The Federal Aviation Administration (FAA) has published its Remote ID rule proposal, detailing the system it envisions for identifying and locating the vast majority of drones operated in the United States. Under the proposed rule, drones that weigh more than 0.55lbs, including ones used exclusively for recreation, would be required to broadcast identifying information using one or two different acceptable methods.
The FAA issued its proposed drone Remote ID rule on Thursday; the full proposal can be read by the public (PDF) on the Federal Register now. The agency says that it will launch a 60-day comment period starting ‘in the next few days’ that will allow the public to offer their feedback on the proposal before the requirement is established with a final rule.
Put simply, the Remote ID rule will require the majority of drones, including recreational ones, to broadcast certain information under what the FAA calls ‘standard’ and ‘limited’ methods. The standard remote ID broadcast would involve location and identification info to be broadcasted by the UAS itself. At the same time, the information would also be transmitted to a Remote ID USS using an Internet connection.
The ‘Limited’ remote ID method would only involve transmitting the data through the Internet; the broadcast by the UAS wouldn’t apply. In this case, the drone would have to be designed to ‘operate no more than 400 feet from the control station,’ according to the proposed rule. The FAA says the ‘vast majority’ of drones in the US would have to comply with either of these methods.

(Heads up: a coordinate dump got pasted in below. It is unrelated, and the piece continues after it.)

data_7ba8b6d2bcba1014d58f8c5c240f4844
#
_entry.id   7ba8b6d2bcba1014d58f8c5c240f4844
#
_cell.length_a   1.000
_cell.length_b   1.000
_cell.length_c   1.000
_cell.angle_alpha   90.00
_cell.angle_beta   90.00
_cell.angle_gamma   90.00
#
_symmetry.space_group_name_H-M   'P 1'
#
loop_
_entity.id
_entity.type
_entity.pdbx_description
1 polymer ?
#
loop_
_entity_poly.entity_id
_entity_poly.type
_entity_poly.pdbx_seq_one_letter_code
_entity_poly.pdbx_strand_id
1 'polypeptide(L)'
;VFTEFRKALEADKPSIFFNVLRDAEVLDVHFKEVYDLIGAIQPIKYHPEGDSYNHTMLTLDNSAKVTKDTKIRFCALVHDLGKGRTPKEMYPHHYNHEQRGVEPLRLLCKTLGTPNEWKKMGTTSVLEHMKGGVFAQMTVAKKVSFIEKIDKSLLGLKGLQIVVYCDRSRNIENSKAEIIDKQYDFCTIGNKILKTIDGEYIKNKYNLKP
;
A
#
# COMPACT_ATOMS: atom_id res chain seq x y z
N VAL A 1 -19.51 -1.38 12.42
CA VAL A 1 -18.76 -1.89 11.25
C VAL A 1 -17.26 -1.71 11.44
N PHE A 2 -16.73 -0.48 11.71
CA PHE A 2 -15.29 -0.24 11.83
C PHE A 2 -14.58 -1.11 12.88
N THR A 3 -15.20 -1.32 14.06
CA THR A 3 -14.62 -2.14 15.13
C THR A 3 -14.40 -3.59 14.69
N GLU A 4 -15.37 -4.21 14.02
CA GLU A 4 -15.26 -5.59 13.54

As mentioned, there will select situations in which a drone is exempt from this rule. One situation involves drones weighing less than 0.55lbs; the other would include drones manufactured before this rule went into place, meaning they lack the technical ability to meet the requirements.
However, operators who have older drones won’t be totally ignored. The FAA says that it will specify ‘certain geographic areas’ in which these older drones will be allowed to fly. These geographic locations will be designated in order to ‘accommodate’ people who own drones that can’t broadcast or transmit their identification information.
Two years after the final rule is implemented, the FAA says in its proposal that no drone could be manufactured with the intent of selling it for operation in the United States if it lacks the tech necessary to comply with the Remote ID rule. As well, the FAA says that as of the effective date of the final rule, it expects that all drones operating in the US will be compliant with the rule within three years. The public would be given a three-year deadline to get in compliance with the new law.
The ultimate goal of this proposed rule would be aiding law enforcement and federal agencies in identifying a rogue or otherwise suspicious drone. The law would help protect national airspace and prevent issues in which drones could be used to, for example, terrorize and shut down a major airport. This rule will follow the Operation and Certification of Small Unmanned Aircraft Systems rule the FAA published back in 2016.